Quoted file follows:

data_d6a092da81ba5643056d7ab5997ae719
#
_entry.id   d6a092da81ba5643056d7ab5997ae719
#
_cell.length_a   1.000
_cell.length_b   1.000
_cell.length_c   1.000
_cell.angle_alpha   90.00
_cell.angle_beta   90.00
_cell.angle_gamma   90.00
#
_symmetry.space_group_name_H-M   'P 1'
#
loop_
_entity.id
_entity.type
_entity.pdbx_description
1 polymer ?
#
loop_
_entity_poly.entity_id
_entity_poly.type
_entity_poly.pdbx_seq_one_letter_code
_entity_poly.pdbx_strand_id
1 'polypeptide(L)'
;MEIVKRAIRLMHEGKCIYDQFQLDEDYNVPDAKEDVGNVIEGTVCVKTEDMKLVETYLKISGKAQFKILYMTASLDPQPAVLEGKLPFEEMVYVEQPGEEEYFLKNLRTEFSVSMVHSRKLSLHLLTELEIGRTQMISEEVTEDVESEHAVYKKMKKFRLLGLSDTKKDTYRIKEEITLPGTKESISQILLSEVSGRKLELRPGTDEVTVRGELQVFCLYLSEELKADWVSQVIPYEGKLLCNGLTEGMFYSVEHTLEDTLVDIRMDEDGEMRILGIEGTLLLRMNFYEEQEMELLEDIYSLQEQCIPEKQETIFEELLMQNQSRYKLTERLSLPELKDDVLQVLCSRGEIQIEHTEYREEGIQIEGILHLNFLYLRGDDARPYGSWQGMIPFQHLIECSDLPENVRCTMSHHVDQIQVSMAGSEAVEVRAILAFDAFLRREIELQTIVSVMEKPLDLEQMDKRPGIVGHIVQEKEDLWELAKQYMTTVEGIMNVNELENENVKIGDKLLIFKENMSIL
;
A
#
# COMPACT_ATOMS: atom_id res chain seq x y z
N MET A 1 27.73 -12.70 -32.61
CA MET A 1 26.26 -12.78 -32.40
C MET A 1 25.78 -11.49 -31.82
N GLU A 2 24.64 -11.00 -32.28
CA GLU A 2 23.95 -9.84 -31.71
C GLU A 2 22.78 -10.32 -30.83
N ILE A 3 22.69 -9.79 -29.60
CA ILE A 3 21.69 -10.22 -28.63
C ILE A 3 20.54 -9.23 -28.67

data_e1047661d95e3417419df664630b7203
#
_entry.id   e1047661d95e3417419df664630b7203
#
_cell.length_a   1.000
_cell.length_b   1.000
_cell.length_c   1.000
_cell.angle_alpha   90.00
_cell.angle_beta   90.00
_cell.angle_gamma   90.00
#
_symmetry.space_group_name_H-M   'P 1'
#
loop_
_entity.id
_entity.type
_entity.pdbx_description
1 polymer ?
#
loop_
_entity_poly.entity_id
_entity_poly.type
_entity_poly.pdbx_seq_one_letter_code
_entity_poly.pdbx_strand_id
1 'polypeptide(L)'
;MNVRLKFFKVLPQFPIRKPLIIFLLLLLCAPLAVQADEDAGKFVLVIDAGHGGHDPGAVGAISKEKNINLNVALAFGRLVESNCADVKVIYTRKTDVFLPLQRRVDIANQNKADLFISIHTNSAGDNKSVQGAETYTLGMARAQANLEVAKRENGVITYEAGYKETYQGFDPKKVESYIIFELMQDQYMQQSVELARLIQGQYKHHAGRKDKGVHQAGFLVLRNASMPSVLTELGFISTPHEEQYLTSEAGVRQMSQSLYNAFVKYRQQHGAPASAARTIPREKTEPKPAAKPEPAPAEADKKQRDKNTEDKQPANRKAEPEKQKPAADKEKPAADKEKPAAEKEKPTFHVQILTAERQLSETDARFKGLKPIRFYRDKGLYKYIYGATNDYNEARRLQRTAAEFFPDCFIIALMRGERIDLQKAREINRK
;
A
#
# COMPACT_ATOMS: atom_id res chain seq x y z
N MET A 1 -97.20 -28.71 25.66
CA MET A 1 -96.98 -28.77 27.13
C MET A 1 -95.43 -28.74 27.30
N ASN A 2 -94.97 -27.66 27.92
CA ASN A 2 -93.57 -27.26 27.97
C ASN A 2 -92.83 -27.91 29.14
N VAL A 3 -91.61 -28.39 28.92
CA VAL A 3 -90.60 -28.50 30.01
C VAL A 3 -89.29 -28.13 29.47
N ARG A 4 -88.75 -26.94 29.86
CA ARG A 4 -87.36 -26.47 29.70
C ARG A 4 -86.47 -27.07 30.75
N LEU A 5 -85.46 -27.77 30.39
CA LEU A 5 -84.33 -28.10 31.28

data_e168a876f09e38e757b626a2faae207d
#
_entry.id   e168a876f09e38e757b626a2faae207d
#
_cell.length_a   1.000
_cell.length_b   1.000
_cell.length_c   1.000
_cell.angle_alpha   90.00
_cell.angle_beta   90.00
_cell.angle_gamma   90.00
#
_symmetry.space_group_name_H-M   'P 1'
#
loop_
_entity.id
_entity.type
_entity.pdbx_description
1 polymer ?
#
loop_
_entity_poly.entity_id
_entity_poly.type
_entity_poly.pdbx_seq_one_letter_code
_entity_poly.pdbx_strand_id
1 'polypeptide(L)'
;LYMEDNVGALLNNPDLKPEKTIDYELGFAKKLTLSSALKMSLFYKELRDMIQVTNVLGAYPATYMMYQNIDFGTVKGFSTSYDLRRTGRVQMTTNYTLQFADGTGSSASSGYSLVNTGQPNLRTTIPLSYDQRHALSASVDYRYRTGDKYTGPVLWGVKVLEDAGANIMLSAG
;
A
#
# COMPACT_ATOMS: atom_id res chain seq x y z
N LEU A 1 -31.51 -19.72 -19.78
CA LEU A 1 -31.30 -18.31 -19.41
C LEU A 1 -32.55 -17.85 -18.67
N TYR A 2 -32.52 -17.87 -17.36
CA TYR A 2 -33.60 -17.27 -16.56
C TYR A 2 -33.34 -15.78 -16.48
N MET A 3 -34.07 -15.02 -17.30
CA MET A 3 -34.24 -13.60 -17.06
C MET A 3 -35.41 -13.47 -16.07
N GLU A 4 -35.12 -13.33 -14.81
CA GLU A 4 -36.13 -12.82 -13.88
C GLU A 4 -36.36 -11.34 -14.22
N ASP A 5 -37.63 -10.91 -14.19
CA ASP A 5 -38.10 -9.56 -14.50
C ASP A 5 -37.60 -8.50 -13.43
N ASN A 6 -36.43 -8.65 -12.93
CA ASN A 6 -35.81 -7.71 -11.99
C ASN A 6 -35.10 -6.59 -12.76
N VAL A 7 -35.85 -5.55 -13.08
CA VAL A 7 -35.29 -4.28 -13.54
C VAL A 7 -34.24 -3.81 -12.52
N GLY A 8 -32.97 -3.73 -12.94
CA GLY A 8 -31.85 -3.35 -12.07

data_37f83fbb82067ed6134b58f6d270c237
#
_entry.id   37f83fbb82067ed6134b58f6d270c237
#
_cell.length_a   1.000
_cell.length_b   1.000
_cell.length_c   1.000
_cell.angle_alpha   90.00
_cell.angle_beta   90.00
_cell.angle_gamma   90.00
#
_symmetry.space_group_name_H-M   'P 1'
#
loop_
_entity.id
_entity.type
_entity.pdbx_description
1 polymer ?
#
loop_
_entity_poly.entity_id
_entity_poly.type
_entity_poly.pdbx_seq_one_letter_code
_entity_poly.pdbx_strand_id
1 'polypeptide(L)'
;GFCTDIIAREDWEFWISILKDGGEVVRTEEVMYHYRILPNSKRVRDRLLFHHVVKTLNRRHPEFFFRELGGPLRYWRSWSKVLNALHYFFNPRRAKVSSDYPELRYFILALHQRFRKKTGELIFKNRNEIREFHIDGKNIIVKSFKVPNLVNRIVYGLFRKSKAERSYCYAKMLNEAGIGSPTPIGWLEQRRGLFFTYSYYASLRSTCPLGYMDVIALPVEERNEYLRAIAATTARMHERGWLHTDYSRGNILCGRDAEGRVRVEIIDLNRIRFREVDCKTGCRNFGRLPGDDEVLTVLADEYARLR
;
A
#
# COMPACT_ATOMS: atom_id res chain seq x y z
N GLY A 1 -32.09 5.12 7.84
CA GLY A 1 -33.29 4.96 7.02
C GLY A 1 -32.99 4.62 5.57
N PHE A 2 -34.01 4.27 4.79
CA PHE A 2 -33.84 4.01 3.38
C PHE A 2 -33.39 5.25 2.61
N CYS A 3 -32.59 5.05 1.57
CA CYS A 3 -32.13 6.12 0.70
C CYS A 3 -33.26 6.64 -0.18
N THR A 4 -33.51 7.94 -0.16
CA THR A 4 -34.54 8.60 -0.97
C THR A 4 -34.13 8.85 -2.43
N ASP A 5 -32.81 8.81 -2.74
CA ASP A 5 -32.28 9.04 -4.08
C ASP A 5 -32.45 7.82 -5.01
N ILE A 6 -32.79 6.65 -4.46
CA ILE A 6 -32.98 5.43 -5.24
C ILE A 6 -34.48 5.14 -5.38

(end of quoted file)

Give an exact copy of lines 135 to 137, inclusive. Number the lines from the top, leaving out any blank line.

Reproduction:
N GLY A 8 -32.97 -3.73 -12.94
CA GLY A 8 -31.85 -3.35 -12.07

data_37f83fbb82067ed6134b58f6d270c237